QUEENSLAND has overtaken Victoria to become the nation’s interstate migration capital, with new-found economic optimism and a resilient housing market luring an influx of southerners north.
Queensland recorded a net interstate migration gain of 24,000 people during the period, with the population increasing overall by 1.7 per cent or 83,300 to 4.9 million.
Victoria was the next most popular among interstate movers, with a net gain of 15,100.
ABS demography director Anthony Grubb said it was the first time in four years that Queensland had overtaken Victoria in terms of net interstate movement.
“Before that, Queensland was the biggest gainer for 20 years, excepting a brief period in 2011 when Western Australia overtook it,” Mr Grubb said.
“The most common move between states was from New South Wales to Queensland with 52,000 people making the move north.
“The next most common move was in the opposite direction with 36,900 people moving from Queensland to New South Wales.”
Experts say Queensland’s improving economy, standard of living and relatively affordable housing market are driving the surge in interstate migration.
“I think what’s happened is that with house prices in NSW becoming unaffordable for many at a time where southeast Queensland markets haven’t moved much, people are starting to think there’s better value in Queensland,” AMP Capital chief economist Shane Oliver said.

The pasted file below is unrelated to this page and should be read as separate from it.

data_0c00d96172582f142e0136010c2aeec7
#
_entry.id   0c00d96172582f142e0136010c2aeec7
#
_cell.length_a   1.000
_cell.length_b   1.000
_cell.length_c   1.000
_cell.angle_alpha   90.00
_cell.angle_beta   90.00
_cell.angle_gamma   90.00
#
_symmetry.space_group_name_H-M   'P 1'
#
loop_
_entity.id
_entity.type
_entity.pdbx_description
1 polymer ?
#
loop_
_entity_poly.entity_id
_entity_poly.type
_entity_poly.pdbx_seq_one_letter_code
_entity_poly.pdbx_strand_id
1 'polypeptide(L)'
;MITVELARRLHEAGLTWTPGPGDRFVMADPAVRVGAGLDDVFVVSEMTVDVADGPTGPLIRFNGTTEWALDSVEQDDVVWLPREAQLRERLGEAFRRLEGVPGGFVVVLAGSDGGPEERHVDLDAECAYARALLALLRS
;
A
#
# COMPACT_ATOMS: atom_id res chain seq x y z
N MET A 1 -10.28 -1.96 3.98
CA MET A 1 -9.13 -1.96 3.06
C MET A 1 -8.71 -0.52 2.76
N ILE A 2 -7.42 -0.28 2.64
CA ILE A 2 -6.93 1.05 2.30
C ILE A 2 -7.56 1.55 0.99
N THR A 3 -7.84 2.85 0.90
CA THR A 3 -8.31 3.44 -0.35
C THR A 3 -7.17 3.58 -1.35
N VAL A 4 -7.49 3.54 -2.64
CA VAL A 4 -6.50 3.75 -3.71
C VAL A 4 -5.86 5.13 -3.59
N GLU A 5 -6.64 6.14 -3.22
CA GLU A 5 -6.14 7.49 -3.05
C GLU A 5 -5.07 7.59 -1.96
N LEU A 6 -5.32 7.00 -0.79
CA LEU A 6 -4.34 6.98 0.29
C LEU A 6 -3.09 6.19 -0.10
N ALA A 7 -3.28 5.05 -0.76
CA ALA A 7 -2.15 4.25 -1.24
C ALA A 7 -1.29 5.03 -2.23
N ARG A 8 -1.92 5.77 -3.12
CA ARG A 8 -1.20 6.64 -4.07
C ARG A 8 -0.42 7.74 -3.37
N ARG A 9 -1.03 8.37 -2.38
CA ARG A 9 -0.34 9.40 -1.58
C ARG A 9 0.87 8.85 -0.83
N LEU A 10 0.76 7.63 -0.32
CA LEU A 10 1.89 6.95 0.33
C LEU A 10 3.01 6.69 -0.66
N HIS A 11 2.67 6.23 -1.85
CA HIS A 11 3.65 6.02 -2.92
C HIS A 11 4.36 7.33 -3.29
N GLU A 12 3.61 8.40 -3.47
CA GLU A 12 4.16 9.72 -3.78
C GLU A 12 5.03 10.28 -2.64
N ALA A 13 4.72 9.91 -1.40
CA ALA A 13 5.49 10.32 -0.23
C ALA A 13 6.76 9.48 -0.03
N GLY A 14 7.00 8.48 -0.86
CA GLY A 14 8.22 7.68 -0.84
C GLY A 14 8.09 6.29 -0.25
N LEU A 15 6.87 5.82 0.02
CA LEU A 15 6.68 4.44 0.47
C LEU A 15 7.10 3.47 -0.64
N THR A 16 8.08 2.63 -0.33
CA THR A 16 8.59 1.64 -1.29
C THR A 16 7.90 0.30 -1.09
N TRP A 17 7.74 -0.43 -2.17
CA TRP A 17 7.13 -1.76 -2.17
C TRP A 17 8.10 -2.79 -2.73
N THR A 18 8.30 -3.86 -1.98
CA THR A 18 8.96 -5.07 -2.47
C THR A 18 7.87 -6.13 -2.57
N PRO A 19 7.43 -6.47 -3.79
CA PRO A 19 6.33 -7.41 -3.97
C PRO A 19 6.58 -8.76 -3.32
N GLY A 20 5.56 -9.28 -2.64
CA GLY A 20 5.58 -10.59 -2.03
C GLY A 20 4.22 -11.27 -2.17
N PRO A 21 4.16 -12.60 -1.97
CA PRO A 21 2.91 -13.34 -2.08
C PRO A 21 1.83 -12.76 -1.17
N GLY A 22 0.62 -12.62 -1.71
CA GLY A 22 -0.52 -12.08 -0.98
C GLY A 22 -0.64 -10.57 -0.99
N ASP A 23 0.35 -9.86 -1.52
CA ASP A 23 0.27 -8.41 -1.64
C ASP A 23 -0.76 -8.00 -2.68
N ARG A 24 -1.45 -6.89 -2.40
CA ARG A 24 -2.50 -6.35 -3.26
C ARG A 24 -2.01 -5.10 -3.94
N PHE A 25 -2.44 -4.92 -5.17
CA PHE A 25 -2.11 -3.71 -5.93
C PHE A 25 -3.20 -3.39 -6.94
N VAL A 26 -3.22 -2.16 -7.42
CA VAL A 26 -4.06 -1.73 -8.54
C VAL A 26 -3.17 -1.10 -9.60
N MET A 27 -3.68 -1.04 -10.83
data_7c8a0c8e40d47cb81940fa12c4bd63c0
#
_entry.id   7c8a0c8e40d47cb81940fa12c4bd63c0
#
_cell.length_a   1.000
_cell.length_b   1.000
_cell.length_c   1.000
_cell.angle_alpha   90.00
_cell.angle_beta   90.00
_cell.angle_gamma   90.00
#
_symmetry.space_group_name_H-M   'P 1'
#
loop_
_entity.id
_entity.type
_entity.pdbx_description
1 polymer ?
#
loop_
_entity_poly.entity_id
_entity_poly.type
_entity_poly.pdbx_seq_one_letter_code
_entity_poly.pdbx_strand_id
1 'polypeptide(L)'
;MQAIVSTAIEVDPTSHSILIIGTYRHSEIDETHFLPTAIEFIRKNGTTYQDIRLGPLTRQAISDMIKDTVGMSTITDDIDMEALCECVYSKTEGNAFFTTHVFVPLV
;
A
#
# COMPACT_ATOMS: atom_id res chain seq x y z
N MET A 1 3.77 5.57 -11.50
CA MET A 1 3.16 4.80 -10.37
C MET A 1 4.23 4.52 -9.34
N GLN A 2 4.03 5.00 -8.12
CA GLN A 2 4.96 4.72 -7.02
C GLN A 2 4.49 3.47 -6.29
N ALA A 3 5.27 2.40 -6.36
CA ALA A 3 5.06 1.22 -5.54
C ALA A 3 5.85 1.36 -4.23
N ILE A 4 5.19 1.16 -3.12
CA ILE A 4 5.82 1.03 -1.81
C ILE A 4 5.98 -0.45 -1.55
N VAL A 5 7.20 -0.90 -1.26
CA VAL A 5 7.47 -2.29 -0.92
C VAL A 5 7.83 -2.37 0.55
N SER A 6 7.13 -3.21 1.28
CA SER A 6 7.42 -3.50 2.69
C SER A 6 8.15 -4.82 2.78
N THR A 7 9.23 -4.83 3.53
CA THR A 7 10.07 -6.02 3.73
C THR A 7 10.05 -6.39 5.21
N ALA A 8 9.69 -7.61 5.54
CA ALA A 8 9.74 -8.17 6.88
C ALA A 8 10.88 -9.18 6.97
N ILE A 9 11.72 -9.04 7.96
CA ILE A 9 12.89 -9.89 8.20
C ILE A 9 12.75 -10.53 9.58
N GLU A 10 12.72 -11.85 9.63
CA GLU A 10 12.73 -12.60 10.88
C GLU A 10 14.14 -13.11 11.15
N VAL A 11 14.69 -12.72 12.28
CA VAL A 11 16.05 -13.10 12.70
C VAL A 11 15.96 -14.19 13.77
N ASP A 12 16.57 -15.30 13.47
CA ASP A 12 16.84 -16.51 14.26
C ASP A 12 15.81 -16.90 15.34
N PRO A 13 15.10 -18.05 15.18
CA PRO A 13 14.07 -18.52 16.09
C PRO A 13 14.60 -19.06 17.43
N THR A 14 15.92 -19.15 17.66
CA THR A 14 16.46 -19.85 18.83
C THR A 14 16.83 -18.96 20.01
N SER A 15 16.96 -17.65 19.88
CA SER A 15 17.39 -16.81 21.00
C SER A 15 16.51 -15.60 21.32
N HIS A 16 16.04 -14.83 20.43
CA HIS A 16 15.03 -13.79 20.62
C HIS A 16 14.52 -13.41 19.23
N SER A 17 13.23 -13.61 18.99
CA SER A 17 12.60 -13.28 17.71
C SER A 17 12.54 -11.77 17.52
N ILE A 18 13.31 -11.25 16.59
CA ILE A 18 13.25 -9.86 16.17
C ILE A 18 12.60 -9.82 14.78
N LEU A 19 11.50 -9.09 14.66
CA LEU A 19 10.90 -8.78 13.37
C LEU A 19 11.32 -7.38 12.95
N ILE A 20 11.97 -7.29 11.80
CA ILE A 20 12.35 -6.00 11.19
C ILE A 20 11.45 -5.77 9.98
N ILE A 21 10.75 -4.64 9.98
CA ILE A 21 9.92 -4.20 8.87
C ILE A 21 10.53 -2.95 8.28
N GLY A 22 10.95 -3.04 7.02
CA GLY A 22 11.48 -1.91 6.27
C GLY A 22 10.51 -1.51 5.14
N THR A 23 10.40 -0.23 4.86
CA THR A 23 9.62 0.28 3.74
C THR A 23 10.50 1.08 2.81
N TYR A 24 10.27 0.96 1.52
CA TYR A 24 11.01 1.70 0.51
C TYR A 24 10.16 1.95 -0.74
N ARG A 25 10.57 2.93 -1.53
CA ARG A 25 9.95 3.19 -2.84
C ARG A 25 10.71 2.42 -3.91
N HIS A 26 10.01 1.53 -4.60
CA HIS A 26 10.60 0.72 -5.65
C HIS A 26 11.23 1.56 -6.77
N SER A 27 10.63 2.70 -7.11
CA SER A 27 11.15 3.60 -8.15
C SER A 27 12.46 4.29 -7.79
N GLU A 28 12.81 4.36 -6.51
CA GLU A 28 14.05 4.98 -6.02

“People in Sydney are saying it’s too crowded, too expensive and they’re looking elsewhere — and Queensland has benefited from that.”
Mr Oliver said employment in the state had increased by 1.9 per cent in the past 12 months, which meant there were more jobs available.
“The Queensland economy had been held back by the end of mining investment boom but that drag is starting to fade,” he said.
A recovery in Queensland’s mining sector is helping to boost economic growth.
SQM Research managing director Louis Christopher agrees.
“There are more southerners moving from Sydney and Melbourne to southeast Queensland to take advantage of the standard of living and better housing affordability — both on the buyer front and the rental front,” Mr Christopher said.
“Why this is happening now, as opposed to five years ago, is because job creation has increased in the Brisbane and the southeast Queensland economy.”
Realestate.com.au chief economist Nerida Conisbee said many homeowners in Melbourne and Sydney were recognising the value in the Brisbane property market and seeing it as a good time to buy.
“Brisbane has been fairly flat over the last few years and we know the economy is doing better and there has been a return in mining and engineering roles, so it’s quite different to what we’re seeing in Sydney and Melbourne, where it makes sense for people to hold out until things calm down,” Ms Conisbee said.
“Brisbane is now looking more positive than last year, so if you are looking to get into the market, I think now is a good time.”
Australia’s population grew by 380,700 in the 12 month period to 24.9 million, with 62 per cent of the growth attributed to net overseas migration.
Originally published as Queensland the nation’s biggest drawcard